I’ve had many names in Russian.
When I went to Moscow in 2009, my officially transliterated name on my visa was Rut Sperlok (Рут Сперлок). On my first day of class in Moscow, the teacher pronounced “Ruth” as Rus’ (Русь), as in Kievan Rus’, as in the name of Russia before she was Russia. My first year of Russian, however, I went by Ruf’ (Руфь), pronounced “Roof,” which is the name of the Biblical character Ruth in Russian. I’m not crazy about it as a name to go by, but the pun was too good to pass up, here on the rooftop of the world, a little closer to the sky.
This blog is my personal documentation of my year in Arkhangelsk, Russia, where I’m working as an English Teaching Assistant on a Fulbright grant.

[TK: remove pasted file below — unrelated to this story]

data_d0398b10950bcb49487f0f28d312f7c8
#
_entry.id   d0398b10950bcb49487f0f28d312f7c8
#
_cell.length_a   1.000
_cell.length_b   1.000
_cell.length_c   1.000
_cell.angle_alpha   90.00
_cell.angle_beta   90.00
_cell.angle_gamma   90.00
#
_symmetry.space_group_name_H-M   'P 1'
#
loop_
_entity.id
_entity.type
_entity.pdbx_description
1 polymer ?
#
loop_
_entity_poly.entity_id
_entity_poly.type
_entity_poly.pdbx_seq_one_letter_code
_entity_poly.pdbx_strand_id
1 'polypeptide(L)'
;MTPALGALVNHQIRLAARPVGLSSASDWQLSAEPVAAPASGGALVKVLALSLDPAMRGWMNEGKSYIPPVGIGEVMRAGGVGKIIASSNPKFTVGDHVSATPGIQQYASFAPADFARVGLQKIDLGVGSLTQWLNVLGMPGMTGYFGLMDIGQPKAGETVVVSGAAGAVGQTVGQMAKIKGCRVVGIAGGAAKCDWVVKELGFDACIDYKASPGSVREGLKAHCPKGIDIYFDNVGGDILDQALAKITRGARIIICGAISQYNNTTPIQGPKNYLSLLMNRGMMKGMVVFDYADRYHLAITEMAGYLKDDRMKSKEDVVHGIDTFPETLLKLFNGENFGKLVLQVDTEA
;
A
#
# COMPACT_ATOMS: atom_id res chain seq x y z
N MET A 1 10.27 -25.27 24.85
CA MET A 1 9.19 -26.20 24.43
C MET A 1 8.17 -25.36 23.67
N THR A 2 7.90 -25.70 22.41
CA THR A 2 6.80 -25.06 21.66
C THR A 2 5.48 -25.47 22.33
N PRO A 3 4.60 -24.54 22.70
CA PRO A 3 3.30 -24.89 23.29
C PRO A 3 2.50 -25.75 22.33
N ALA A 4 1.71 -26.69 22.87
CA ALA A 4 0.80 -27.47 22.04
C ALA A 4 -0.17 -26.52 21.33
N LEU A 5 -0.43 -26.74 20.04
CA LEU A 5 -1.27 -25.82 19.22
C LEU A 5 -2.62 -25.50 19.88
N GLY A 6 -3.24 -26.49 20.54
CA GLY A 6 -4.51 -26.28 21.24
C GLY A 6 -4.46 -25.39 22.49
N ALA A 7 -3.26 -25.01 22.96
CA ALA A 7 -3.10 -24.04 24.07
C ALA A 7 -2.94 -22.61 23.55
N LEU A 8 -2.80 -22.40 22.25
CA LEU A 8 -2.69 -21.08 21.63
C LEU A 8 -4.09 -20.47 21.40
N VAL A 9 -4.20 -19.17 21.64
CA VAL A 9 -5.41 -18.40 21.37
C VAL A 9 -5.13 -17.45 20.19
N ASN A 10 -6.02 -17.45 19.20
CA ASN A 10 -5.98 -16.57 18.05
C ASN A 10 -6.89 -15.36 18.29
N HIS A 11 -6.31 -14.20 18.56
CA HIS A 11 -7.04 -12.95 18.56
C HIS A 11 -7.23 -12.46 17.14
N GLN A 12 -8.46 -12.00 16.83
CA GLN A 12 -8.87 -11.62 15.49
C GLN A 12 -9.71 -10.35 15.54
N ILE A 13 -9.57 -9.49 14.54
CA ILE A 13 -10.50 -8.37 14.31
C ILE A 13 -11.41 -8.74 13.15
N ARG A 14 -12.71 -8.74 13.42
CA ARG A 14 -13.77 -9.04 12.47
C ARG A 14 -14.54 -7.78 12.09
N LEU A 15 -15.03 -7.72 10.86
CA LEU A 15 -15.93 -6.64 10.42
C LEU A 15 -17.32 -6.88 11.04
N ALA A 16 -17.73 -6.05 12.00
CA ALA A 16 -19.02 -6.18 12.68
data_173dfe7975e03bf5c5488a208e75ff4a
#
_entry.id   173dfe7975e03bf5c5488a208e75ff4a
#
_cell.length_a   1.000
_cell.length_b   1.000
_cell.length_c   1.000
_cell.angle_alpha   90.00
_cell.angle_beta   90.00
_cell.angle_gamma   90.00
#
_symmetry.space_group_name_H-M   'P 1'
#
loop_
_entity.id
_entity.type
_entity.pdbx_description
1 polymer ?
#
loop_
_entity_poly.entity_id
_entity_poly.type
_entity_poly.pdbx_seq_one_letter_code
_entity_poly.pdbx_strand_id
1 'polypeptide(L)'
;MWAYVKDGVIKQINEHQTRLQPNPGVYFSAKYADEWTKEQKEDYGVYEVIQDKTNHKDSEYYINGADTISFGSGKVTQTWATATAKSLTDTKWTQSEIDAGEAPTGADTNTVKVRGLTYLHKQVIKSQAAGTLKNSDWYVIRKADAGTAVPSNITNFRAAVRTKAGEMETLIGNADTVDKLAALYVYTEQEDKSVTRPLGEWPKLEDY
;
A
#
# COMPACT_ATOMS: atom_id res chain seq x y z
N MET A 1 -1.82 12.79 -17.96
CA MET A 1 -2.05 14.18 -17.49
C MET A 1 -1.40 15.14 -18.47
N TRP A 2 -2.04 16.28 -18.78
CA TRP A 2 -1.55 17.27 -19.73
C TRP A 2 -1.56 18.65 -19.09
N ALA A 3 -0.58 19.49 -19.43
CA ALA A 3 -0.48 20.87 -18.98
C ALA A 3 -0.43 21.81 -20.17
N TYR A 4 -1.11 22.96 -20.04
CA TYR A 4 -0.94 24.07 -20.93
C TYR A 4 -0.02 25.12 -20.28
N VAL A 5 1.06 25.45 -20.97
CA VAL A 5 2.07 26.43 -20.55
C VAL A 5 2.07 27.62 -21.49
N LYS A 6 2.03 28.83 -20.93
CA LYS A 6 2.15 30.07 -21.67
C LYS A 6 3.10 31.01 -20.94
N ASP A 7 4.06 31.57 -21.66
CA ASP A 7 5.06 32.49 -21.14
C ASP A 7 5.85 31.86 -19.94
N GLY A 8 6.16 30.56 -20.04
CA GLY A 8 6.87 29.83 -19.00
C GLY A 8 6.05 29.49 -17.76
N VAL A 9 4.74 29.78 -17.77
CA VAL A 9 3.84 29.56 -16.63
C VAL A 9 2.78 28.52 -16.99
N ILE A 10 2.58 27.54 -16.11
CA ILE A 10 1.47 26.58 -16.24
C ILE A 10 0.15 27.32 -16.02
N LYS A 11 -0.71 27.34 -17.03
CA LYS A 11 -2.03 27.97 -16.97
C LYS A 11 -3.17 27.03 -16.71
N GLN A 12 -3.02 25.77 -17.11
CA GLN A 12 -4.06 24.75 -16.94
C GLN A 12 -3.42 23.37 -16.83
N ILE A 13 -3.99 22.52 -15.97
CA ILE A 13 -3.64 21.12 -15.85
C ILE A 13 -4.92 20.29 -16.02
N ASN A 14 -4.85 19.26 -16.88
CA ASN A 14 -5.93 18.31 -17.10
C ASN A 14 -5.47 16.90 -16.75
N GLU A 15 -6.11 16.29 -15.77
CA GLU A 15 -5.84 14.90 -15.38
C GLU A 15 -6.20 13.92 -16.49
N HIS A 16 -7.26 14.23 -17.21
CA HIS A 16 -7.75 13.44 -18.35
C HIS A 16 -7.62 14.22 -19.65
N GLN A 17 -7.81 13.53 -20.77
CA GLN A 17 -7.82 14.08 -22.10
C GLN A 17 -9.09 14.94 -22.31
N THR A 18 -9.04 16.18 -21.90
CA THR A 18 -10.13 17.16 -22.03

A note on transliteration:
I’ll transliterate names of places and people and things I think you should know in Russian, using the standards of transliteration that match up with what I think makes sense. I also might sometimes put the Cyrillic in parentheses, because I like to be accurate, and I know there are some Russophones who may be reading.
“a” is pronounced “ah” as in “Ahhh, that was a delicious piece of pie!”
“u” is pronounced “oo” as in “Oooo, she’s cute!”
This is not an official Department of State website, and the views and information presented are my own and do not represent the Fulbright Program or the Department of State.
Here’s a map!
Arkhangelsk has a big red arrow pointing to it!